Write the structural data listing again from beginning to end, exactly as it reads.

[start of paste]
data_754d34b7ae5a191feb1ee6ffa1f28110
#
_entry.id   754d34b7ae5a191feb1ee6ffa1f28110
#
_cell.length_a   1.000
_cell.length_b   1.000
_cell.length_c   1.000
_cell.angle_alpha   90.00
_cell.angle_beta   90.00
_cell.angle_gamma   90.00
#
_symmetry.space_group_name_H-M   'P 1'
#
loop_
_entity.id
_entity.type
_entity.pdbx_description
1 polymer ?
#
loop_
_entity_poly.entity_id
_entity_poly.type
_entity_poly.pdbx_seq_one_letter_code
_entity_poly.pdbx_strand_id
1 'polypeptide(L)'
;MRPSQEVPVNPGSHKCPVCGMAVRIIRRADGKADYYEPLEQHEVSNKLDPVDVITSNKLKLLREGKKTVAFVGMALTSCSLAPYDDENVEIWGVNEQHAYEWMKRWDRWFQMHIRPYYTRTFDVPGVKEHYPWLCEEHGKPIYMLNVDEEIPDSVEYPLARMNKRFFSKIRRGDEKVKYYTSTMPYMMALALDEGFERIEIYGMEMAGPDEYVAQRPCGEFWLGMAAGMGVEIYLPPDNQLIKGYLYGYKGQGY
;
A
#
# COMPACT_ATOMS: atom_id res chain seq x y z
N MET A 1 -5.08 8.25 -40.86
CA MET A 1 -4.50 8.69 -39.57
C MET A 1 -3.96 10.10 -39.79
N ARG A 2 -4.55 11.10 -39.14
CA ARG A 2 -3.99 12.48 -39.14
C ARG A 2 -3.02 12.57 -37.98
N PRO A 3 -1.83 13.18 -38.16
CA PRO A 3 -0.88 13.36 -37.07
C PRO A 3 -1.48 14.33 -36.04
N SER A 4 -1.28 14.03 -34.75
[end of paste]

data_754d34b7ae5a191feb1ee6ffa1f28110
#
_entry.id   754d34b7ae5a191feb1ee6ffa1f28110
#
_cell.length_a   1.000
_cell.length_b   1.000
_cell.length_c   1.000
_cell.angle_alpha   90.00
_cell.angle_beta   90.00
_cell.angle_gamma   90.00
#
_symmetry.space_group_name_H-M   'P 1'
#
loop_
_entity.id
_entity.type
_entity.pdbx_description
1 polymer ?
#
loop_
_entity_poly.entity_id
_entity_poly.type
_entity_poly.pdbx_seq_one_letter_code
_entity_poly.pdbx_strand_id
1 'polypeptide(L)'
;MRPSQEVPVNPGSHKCPVCGMAVRIIRRADGKADYYEPLEQHEVSNKLDPVDVITSNKLKLLREGKKTVAFVGMALTSCSLAPYDDENVEIWGVNEQHAYEWMKRWDRWFQMHIRPYYTRTFDVPGVKEHYPWLCEEHGKPIYMLNVDEEIPDSVEYPLARMNKRFFSKIRRGDEKVKYYTSTMPYMMALALDEGFERIEIYGMEMAGPDEYVAQRPCGEFWLGMAAGMGVEIYLPPDNQLIKGYLYGYKGQGY
;
A
#
# COMPACT_ATOMS: atom_id res chain seq x y z
N MET A 1 -5.08 8.25 -40.86
CA MET A 1 -4.50 8.69 -39.57
C MET A 1 -3.96 10.10 -39.79
N ARG A 2 -4.55 11.10 -39.14
CA ARG A 2 -3.99 12.48 -39.14
C ARG A 2 -3.02 12.57 -37.98
N PRO A 3 -1.83 13.18 -38.16
CA PRO A 3 -0.88 13.36 -37.07
C PRO A 3 -1.48 14.33 -36.04
N SER A 4 -1.28 14.03 -34.75